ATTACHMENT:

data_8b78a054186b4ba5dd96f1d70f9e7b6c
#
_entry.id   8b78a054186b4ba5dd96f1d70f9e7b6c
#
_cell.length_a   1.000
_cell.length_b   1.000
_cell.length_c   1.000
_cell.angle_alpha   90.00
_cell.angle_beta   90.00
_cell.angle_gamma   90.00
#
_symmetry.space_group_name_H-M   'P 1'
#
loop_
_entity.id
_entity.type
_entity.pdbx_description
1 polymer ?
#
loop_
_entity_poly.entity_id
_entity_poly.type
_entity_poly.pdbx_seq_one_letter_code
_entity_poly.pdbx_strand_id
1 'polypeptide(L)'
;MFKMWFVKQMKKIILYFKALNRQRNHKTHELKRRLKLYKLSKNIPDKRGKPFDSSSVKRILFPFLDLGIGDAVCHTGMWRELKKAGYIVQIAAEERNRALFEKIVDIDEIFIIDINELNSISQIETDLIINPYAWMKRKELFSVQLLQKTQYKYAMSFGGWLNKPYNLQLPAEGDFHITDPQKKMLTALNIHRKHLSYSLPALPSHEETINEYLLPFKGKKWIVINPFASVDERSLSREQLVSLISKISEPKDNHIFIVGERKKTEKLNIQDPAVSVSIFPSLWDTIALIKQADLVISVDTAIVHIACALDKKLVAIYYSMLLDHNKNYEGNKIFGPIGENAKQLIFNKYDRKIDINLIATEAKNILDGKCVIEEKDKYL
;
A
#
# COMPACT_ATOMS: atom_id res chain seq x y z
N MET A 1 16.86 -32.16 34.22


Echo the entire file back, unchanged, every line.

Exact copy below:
data_8b78a054186b4ba5dd96f1d70f9e7b6c
#
_entry.id   8b78a054186b4ba5dd96f1d70f9e7b6c
#
_cell.length_a   1.000
_cell.length_b   1.000
_cell.length_c   1.000
_cell.angle_alpha   90.00
_cell.angle_beta   90.00
_cell.angle_gamma   90.00
#
_symmetry.space_group_name_H-M   'P 1'
#
loop_
_entity.id
_entity.type
_entity.pdbx_description
1 polymer ?
#
loop_
_entity_poly.entity_id
_entity_poly.type
_entity_poly.pdbx_seq_one_letter_code
_entity_poly.pdbx_strand_id
1 'polypeptide(L)'
;MFKMWFVKQMKKIILYFKALNRQRNHKTHELKRRLKLYKLSKNIPDKRGKPFDSSSVKRILFPFLDLGIGDAVCHTGMWRELKKAGYIVQIAAEERNRALFEKIVDIDEIFIIDINELNSISQIETDLIINPYAWMKRKELFSVQLLQKTQYKYAMSFGGWLNKPYNLQLPAEGDFHITDPQKKMLTALNIHRKHLSYSLPALPSHEETINEYLLPFKGKKWIVINPFASVDERSLSREQLVSLISKISEPKDNHIFIVGERKKTEKLNIQDPAVSVSIFPSLWDTIALIKQADLVISVDTAIVHIACALDKKLVAIYYSMLLDHNKNYEGNKIFGPIGENAKQLIFNKYDRKIDINLIATEAKNILDGKCVIEEKDKYL
;
A
#
# COMPACT_ATOMS: atom_id res chain seq x y z
N MET A 1 16.86 -32.16 34.22